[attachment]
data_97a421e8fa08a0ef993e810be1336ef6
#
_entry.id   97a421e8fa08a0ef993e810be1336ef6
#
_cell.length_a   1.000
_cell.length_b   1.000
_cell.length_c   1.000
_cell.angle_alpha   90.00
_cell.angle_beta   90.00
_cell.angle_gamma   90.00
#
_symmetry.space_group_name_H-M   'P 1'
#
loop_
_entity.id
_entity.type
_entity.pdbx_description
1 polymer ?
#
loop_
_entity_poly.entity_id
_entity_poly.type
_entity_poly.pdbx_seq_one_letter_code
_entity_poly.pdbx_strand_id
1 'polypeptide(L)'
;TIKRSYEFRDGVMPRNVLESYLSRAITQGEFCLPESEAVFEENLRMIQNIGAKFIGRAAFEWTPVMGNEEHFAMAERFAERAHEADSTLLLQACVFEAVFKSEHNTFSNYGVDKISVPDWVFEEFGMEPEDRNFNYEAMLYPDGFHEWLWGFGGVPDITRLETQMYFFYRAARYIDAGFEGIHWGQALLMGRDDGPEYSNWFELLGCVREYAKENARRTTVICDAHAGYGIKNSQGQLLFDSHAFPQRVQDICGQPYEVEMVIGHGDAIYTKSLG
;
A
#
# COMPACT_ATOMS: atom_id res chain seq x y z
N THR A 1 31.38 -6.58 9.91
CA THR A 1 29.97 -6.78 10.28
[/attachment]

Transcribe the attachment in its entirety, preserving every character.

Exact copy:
data_97a421e8fa08a0ef993e810be1336ef6
#
_entry.id   97a421e8fa08a0ef993e810be1336ef6
#
_cell.length_a   1.000
_cell.length_b   1.000
_cell.length_c   1.000
_cell.angle_alpha   90.00
_cell.angle_beta   90.00
_cell.angle_gamma   90.00
#
_symmetry.space_group_name_H-M   'P 1'
#
loop_
_entity.id
_entity.type
_entity.pdbx_description
1 polymer ?
#
loop_
_entity_poly.entity_id
_entity_poly.type
_entity_poly.pdbx_seq_one_letter_code
_entity_poly.pdbx_strand_id
1 'polypeptide(L)'
;TIKRSYEFRDGVMPRNVLESYLSRAITQGEFCLPESEAVFEENLRMIQNIGAKFIGRAAFEWTPVMGNEEHFAMAERFAERAHEADSTLLLQACVFEAVFKSEHNTFSNYGVDKISVPDWVFEEFGMEPEDRNFNYEAMLYPDGFHEWLWGFGGVPDITRLETQMYFFYRAARYIDAGFEGIHWGQALLMGRDDGPEYSNWFELLGCVREYAKENARRTTVICDAHAGYGIKNSQGQLLFDSHAFPQRVQDICGQPYEVEMVIGHGDAIYTKSLG
;
A
#
# COMPACT_ATOMS: atom_id res chain seq x y z
N THR A 1 31.38 -6.58 9.91
CA THR A 1 29.97 -6.78 10.28